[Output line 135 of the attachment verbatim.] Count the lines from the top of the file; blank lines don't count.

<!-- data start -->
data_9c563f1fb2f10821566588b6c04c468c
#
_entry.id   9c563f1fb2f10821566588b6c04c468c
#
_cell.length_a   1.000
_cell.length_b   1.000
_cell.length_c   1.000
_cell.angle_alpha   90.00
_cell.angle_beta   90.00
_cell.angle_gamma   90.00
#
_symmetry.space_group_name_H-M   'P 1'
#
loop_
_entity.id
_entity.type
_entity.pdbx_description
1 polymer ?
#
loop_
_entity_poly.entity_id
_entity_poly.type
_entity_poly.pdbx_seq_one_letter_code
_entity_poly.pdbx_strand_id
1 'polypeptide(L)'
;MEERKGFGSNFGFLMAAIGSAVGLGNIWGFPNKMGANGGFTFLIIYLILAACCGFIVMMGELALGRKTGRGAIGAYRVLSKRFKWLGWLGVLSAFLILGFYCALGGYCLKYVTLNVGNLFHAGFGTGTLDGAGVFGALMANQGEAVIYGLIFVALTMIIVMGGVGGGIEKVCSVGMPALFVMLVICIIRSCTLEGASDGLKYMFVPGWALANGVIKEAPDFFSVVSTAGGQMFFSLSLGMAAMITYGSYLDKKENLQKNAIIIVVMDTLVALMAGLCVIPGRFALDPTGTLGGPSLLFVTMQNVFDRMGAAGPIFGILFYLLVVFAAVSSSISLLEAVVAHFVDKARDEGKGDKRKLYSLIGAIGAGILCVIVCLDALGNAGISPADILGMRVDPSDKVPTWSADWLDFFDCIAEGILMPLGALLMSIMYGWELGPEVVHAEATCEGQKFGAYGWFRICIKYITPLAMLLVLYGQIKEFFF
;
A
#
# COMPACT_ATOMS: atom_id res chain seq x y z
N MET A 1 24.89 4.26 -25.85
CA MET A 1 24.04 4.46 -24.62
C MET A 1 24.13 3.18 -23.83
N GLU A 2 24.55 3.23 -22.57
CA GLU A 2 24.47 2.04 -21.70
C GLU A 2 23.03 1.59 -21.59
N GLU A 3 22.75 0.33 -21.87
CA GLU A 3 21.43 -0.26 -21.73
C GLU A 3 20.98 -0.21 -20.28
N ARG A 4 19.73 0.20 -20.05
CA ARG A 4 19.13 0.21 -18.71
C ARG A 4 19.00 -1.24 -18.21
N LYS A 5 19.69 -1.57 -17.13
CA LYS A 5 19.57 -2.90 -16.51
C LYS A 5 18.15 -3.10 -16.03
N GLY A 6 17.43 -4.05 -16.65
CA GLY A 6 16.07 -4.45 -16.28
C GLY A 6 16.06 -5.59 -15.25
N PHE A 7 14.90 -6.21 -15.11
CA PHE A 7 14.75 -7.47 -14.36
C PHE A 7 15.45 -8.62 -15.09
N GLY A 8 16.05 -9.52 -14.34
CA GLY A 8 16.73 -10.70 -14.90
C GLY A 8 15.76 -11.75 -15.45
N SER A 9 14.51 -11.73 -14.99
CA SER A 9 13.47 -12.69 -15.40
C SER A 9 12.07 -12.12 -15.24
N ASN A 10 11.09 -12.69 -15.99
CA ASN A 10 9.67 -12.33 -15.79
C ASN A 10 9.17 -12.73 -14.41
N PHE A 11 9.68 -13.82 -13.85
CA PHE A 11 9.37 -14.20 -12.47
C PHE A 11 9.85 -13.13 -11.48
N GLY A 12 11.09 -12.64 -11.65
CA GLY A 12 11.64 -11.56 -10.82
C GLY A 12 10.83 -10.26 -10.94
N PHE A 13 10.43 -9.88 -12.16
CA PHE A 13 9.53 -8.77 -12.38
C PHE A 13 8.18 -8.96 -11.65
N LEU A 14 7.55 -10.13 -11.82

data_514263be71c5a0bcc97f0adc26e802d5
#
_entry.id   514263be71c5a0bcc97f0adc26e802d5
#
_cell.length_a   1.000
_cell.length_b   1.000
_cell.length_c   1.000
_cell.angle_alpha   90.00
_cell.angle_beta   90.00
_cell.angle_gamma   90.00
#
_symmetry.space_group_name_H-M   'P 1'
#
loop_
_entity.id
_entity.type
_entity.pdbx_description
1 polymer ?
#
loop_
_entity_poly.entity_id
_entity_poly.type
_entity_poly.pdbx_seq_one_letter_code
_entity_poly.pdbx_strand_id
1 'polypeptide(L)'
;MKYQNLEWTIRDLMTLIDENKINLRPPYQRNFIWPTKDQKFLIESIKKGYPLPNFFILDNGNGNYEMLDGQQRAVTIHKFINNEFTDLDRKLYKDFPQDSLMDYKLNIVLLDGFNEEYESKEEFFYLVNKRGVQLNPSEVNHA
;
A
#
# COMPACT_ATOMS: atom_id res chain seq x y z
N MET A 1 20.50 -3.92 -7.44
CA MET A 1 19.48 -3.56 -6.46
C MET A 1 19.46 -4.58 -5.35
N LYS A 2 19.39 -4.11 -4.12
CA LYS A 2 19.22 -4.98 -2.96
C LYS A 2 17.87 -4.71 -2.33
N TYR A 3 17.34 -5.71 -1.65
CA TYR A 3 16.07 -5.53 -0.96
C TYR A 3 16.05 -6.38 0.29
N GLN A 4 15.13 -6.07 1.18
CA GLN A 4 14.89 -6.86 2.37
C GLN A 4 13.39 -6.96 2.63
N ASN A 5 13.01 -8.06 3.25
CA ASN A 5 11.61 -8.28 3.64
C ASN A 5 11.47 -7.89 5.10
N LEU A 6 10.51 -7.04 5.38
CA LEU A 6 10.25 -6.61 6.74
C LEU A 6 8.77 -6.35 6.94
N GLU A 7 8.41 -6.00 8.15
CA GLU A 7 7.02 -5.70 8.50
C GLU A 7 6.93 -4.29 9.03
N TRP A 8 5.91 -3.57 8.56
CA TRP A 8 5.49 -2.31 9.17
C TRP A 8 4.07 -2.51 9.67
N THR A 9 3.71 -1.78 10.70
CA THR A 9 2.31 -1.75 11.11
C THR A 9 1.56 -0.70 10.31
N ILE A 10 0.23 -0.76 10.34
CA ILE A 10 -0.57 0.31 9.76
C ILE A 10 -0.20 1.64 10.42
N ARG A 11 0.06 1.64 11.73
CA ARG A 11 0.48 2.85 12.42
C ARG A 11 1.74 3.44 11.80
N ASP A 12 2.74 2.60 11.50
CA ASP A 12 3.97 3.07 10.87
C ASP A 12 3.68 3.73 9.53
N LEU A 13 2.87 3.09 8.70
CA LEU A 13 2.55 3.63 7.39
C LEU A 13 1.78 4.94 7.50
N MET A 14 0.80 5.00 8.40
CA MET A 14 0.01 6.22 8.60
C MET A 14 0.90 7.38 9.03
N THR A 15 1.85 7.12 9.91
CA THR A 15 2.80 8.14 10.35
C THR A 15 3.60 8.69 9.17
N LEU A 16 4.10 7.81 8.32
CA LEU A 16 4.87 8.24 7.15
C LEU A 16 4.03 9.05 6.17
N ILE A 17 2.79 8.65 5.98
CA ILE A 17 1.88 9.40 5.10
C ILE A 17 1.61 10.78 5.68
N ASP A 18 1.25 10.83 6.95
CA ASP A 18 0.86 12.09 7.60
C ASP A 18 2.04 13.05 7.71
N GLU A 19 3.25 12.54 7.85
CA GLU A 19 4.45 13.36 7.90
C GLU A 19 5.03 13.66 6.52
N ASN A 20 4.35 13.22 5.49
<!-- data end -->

CA ASP A 12 3.97 3.07 10.87